WSJ On Calling People “Liars”: When the Left Does It, It is Fascism, When We Do It…….Nothing to See Here, Move Along

Anyone who has either heard Mitt Romney or Paul Ryan speak, or read recaps of anything they have said, who also have access to a computer with internet access and the desire to know the truth have already realized that Mitt and Paul are lying liars who lie.  As more than one pundit has pointed out, their entire campaign strategy seems to be knocking out the truth, shoving it in a bag, tying the bag shut and then throwing the truth into a large body of water to drown.  Because, you know, reality has a liberal bias.

Democrats have understandably been trying to call attention to the GOP’s willful mendacity, and even some conservative outlets have been willing to talk about the Romney campaigns relationship with the truth.  Well now the Wall Street Journal has drawn a line in the sand; Do what you must, but never call a liar a liar.

The election campaign of the 44th U.S. president is now calling another candidate for the American presidency a “liar.” This is a new low. It is amazing and depressing to hear this term being used as a formal strategy by people at the highest level of American politics.

“Liar” is a potent and ugly word with a sleazy political pedigree. But “liar” is not being deployed only by party attack dogs or the Daily Kos comment queue. Mitt Romney is being called a “liar” by officials at the top of the Obama re-election campaign. Speaking the day after the debate in the press cabin of Air Force One, top Obama adviser David Plouffe said, “We thought it was important to let people know that someone who would lie to 50 million Americans, you should have some questions about whether that person should sit in the Oval Office.”

The Democratic National Committee’s Brad Woodhouse said, “Plenty of people have pointed out what a liar Mitt Romney is.” Deputy campaign manager Stephanie Cutter says Republicans “think lying is a virtue.”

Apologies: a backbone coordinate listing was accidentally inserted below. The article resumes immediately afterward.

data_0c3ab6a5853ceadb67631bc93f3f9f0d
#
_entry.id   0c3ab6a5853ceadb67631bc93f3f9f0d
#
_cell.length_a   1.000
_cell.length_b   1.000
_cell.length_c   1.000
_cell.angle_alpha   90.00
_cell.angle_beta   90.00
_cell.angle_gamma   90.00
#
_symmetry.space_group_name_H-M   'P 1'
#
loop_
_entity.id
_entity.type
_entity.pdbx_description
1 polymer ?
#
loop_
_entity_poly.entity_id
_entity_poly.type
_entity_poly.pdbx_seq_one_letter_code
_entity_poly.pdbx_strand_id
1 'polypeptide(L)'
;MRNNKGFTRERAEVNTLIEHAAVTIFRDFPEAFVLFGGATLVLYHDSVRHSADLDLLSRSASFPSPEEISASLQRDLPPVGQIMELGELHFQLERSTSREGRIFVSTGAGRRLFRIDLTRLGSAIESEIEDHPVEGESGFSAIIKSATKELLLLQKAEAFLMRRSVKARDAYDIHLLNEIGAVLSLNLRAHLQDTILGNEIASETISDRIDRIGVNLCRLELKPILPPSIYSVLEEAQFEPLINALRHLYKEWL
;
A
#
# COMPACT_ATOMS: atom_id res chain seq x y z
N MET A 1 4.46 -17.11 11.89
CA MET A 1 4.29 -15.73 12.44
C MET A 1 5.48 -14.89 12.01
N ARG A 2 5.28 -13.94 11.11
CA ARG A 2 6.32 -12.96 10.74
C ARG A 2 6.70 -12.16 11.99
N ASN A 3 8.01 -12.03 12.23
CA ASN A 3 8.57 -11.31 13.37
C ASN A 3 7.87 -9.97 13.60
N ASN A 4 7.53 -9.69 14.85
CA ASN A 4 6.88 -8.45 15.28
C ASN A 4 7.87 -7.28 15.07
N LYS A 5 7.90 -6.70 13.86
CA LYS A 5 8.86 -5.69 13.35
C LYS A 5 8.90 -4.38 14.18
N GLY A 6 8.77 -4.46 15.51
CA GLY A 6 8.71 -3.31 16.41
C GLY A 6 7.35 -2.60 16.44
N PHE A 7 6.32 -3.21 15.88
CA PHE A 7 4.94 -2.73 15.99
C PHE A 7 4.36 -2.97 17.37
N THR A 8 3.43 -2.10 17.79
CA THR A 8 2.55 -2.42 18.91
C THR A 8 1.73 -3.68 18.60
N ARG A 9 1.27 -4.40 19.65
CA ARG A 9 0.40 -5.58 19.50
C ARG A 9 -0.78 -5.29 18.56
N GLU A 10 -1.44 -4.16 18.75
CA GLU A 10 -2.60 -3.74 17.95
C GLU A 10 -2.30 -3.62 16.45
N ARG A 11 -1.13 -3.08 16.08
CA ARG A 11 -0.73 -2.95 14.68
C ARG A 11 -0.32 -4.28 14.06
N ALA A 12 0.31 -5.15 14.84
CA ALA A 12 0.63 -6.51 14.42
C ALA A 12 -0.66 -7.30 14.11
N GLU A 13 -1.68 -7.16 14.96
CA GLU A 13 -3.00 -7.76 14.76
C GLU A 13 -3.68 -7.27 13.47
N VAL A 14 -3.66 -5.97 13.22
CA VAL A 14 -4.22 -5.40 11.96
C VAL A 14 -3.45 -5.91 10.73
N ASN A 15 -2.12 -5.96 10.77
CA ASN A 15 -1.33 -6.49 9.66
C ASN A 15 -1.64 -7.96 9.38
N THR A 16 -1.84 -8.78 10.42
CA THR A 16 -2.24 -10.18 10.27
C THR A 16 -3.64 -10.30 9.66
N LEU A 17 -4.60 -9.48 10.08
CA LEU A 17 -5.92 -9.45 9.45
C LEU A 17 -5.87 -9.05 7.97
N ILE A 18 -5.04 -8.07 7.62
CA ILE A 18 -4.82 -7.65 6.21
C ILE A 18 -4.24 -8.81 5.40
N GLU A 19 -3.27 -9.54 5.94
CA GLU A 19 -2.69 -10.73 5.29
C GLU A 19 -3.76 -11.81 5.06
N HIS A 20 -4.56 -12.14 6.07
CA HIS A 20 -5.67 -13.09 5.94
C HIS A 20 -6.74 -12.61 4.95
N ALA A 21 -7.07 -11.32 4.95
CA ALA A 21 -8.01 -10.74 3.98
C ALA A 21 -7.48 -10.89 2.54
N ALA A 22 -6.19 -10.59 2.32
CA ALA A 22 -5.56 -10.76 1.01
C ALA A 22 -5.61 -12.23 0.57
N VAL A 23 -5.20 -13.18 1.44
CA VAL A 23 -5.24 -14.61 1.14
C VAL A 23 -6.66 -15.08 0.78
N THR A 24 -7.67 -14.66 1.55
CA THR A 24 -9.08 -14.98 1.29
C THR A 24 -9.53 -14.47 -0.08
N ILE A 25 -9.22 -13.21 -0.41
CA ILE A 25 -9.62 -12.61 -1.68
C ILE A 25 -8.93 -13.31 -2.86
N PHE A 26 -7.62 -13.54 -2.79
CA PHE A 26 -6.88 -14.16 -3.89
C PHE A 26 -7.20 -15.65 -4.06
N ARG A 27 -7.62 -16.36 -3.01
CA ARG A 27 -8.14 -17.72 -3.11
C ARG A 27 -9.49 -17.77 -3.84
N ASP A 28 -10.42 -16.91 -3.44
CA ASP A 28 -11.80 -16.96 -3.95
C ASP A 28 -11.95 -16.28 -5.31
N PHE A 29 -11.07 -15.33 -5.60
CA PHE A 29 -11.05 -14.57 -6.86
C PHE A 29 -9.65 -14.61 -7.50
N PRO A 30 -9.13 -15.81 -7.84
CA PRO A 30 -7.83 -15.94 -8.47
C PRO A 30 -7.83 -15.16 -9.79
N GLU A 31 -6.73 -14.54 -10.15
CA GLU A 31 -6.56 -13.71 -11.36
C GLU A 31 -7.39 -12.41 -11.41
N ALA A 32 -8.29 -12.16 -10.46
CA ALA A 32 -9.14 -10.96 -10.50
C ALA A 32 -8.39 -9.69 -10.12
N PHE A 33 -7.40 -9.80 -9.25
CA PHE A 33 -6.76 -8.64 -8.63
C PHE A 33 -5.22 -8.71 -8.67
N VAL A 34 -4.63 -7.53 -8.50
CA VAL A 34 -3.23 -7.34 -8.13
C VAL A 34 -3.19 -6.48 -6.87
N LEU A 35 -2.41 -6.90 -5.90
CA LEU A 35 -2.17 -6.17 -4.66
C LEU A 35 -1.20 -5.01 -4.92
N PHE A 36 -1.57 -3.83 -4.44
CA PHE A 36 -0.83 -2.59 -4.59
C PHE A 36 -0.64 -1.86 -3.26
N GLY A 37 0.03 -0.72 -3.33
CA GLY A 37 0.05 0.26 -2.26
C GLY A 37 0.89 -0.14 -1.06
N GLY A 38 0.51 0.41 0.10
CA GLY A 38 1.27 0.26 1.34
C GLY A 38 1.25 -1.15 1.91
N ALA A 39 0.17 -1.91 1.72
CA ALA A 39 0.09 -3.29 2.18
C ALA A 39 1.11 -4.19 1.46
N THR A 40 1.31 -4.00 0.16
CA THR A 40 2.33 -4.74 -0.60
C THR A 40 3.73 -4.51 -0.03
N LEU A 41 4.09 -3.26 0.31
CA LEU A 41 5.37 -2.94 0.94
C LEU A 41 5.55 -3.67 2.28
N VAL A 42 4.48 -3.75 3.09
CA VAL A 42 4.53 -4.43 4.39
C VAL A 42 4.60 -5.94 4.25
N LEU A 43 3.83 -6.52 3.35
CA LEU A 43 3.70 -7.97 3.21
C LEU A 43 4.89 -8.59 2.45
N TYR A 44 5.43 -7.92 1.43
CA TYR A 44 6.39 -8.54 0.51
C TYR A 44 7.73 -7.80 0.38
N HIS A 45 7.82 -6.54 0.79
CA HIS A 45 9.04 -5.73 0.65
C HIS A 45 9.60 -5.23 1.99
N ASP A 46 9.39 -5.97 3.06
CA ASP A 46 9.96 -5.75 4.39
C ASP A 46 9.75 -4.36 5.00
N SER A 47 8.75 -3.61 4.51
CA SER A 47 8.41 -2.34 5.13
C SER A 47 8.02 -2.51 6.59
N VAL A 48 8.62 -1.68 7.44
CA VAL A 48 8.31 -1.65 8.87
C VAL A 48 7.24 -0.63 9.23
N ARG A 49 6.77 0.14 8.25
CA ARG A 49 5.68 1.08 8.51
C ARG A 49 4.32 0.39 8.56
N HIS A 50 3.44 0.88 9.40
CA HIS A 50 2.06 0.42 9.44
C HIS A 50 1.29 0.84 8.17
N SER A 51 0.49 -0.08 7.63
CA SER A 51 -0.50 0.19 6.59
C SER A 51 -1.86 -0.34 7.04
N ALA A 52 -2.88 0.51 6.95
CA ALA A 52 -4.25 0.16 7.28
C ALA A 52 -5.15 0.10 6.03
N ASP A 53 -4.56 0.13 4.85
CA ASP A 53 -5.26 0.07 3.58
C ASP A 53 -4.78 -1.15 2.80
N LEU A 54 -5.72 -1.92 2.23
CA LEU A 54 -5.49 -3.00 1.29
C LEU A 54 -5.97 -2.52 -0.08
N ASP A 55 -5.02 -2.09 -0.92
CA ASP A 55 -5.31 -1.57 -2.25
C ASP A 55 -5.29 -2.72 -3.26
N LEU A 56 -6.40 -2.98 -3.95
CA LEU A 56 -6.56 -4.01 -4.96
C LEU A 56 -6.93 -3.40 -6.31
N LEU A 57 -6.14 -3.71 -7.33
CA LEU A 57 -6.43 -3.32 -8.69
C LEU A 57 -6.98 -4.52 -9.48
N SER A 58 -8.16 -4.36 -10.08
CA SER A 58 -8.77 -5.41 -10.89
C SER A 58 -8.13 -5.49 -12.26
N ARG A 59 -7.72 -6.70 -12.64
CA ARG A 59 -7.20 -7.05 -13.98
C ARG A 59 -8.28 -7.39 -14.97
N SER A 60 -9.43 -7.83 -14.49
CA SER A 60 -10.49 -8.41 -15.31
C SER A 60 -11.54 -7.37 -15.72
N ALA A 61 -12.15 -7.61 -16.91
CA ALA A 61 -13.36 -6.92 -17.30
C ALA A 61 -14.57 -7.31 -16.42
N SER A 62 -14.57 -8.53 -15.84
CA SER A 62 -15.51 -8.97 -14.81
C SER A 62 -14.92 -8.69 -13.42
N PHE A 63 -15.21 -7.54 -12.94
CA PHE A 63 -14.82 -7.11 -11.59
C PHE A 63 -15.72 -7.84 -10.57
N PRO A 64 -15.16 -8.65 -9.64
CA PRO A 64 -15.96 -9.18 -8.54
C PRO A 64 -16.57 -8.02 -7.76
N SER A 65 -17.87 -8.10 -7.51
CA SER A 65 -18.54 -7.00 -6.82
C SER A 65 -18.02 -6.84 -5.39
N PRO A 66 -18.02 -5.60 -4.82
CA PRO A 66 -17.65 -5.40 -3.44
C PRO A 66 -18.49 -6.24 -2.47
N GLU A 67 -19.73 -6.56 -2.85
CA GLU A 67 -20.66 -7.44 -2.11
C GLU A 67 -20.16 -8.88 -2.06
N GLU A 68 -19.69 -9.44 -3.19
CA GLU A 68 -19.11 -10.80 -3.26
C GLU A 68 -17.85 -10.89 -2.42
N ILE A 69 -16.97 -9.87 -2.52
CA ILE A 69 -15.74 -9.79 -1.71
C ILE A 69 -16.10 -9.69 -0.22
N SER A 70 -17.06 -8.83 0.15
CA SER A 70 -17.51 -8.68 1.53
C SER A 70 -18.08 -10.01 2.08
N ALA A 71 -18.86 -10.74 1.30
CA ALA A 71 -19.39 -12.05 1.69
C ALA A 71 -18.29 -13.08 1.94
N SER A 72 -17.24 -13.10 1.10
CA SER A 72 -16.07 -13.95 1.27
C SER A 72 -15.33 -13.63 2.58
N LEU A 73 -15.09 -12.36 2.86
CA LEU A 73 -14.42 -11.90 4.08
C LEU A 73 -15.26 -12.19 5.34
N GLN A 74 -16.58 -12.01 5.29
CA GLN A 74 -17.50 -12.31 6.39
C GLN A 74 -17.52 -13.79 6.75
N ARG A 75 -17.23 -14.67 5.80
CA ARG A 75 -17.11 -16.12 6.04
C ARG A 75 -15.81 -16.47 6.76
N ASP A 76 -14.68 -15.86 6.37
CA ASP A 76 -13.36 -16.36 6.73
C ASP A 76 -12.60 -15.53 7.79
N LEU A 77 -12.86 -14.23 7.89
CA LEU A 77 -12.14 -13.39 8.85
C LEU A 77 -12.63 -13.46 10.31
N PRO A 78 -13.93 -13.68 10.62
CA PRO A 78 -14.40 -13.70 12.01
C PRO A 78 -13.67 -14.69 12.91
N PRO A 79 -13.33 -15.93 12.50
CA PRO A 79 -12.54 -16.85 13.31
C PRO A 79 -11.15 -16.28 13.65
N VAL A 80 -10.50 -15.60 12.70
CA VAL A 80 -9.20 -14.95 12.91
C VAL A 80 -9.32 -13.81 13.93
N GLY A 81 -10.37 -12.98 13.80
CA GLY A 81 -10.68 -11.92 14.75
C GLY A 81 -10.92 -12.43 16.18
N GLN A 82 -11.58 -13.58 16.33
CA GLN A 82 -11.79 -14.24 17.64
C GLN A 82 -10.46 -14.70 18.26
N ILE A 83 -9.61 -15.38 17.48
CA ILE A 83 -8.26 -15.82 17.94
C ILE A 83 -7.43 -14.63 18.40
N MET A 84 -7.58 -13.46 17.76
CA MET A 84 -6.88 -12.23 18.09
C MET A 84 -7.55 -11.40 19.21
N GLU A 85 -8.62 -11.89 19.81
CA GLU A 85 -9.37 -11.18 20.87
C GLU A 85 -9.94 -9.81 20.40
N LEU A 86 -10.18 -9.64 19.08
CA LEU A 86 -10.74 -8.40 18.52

Explicitly calling someone a “liar” is—or used to be—a serious and rare charge, in or out of politics. It’s a loaded word. It crosses a line. “Liar” suggests bad faith and conscious duplicity—a total, cynical falsity.

No, tell us how you really feel.  But be careful not to Godwin yourself while doing it…. (Bolding mine as always)

The Obama campaign’s resurrection of “liar” as a political tool is odious because it has such a repellent pedigree. It dates to the sleazy world of fascist and totalitarian propaganda in the 1930s. It was part of the milieu of stooges, show trials and dupes. These were people willing to say anything to defeat their opposition. Denouncing people as liars was at the center of it. The idea was never to elevate political debate but to debauch it.


Oh, well.  At least they aren’t being hypocrites about it or anything….

OK, Clinton lied (or “misled people”) about Monica Lewinsky. Let’s even stipulate for the sake of argument that he’s a liar.

Ouch.  But that’s just one example….

And his lying was entirely in character. Many politicians lie, but few match Bill Clinton (though Al Gore seems to be giving it the old college try) in the frequency or audacity of his lies. He is truly a master of prevarication — an “unusually good” liar, as Democratic Sen. Bob Kerry famously put it.

Even as a young man, Mr. Clinton was able to lie his way out of military service and then lie his way out of paying a political price for this in the conservative state of Arkansas. But even “good” liars sometimes get caught.

Oh.  But Mitt Romney himself would never …..

Mitt Romney made a multimillion-dollar ad buy to deliver his sharpest rebuke yet to claims that he outsourced jobs, an acknowledgment that Democratic attacks on his résumé have hurt his campaign.

The television ad accuses President Barack Obama of lying about Mr. Romney’s record. It kicked off a day of sharp-elbowed exchanges between the two presidential campaigns.

(Big thanks to the Wonkette for digging up those examples.   Go read her take on the issue!)






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